Steps to easily run GitLab

After Microsoft announced the acquisition of GitHub, many developers raised concerns on social media about Microsoft’s history of unsuccessfully running the acquired businesses like Skype, Nokia’s handset business, Navision and other 150 companies (you probably haven’t noticed) they have swallowed up over the years.

Other than keeping the developer’s life-support plugged, one of the biggest concern is that MS would use its power on GitHub repositories to analyze trends among software development in order to launch competing products. Fears that GitHub privacy may be in jeopardy have already led many developers to jump off the ship or consider alternatives. GitLab’s publicly available status graphs show spikes of 70x increase in imported repositories (average 100 vs 7.5K), a validation of increased user apprehension.

Here is one of the fastest way to get your private repository with Gitlab up and running on your Kubernetes environment — Let’s “Make DevOps lifecycle private again” ©

Currently, the easiest and recommended way to install GitLab on Kubernetes is using the Gitlab-Omnibus Helm charts.

Gitlab-Omnibus deploys every feature a small deployment would require including the Container Registry, load balancer (NGINX), Mattermost, and Runner.

Prerequisites

Minimum requirements for a multi-node cluster:

Hardware

  • Boot node: 1x 1+ core(s) >= 2.4 GHz CPU, 4GB RAM, >=100 GB disk space
  • Master node: 1 or 3x 2+ cores >= 2.4 GHz CPU, 4+GB RAM, >=151 GB disk space
  • Worker node: 3x 2+ cores >= 2.4 GHz CPU, 4+GB RAM, >=100 GB disk space

Since I’m not planning to run anything heavy, I’ll be using 3 nodes, and will install Master, Proxy, and Workers an all 3.

Software

The Kubernetes instructions described below using Helm are generic and should work on all other platforms.

Installing GitLab and OpenEBS using the Helm Chart

GitLab depends on stateful applications like Redis and PostgeSQL, and requires persistent volumes for its data and the registry. Here, I will simplify the storage provisioning using OpenEBS.

First, install OpenEBS using the chart.

helm install — name ‘openebs-gitlab-test’ stable/openebs

Optional: If you would like to customize your OpenEBS installation you can also use a copy of the value.yaml file from the OpenEBS chart and modify parameters listed here.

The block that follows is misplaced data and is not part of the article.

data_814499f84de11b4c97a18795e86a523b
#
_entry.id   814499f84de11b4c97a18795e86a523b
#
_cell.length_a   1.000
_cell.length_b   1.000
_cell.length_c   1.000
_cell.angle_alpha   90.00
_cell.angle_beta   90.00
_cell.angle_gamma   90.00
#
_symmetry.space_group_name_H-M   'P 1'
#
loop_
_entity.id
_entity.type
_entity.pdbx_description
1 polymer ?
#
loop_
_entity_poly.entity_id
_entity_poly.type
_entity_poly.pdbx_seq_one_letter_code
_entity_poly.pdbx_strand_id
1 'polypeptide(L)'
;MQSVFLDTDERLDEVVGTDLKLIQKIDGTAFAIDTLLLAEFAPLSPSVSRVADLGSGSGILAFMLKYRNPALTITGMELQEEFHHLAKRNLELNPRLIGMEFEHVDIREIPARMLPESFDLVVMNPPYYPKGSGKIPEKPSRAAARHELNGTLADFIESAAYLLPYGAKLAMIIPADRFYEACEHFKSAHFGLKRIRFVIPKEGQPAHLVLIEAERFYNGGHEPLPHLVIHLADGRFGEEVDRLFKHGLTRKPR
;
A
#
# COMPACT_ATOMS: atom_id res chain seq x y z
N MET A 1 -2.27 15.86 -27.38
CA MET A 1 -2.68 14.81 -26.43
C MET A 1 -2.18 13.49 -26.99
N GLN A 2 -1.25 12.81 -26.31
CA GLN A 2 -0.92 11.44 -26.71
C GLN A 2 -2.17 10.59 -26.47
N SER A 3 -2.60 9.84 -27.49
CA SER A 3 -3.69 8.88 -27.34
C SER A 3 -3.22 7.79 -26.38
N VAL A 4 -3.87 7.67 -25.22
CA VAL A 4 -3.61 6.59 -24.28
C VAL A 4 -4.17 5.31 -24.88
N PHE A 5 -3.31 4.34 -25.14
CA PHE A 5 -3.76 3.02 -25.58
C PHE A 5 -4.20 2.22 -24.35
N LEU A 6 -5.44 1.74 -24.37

helm install — name ‘openebs-gitlab-test’ -f values.yaml stable/openebs

Next, add the predefined storage classes.

kubectl apply -f https://raw.githubusercontent.com/openebs/openebs/master/k8s/openebs-storageclasses.yaml

There are many ways to enable OpenEBS for use by GitLab. The fastest is by making one of the OpenEBS storage classes a default StorageClass:

List available OpenEBS storage classes in your cluster.

murat@icpnode1:~$ kubectl get sc
NAME PROVISIONER AGE
openebs-cassandra openebs.io/provisioner-iscsi 18d
openebs-es-data-sc openebs.io/provisioner-iscsi 18d
openebs-jupyter openebs.io/provisioner-iscsi 18d
openebs-kafka openebs.io/provisioner-iscsi 18d
openebs-mongodb openebs.io/provisioner-iscsi 18d
openebs-percona openebs.io/provisioner-iscsi 18d
openebs-redis openebs.io/provisioner-iscsi 18d
openebs-standalone openebs.io/provisioner-iscsi 18d
openebs-standard openebs.io/provisioner-iscsi 18d
openebs-zk openebs.io/provisioner-iscsi 18d

Either create your StorageClass or pick one of the predefined classes. openebs-standard creates 3 replicas and is an ideal candidate here to be used for most of the stateful workloads. Let’s mark this StorageClass as default.

kubectl patch storageclass openebs-standard -p ‘{“metadata”: {“annotations”:{“storageclass.kubernetes.io/is-default-class”:”true”}}}’

No verify that your chosen StorageClass is indeed the default.

murat@icpnode1:~$ kubectl get sc
NAME PROVISIONER AGE
openebs-cassandra openebs.io/provisioner-iscsi 18d
openebs-es-data-sc openebs.io/provisioner-iscsi 18d
openebs-jupyter openebs.io/provisioner-iscsi 18d
openebs-kafka openebs.io/provisioner-iscsi 18d
openebs-mongodb openebs.io/provisioner-iscsi 18d
openebs-percona openebs.io/provisioner-iscsi 18d
openebs-redis openebs.io/provisioner-iscsi 18d
openebs-standalone openebs.io/provisioner-iscsi 18d
openebs-standard (default) openebs.io/provisioner-iscsi 18d
openebs-zk openebs.io/provisioner-iscsi 18d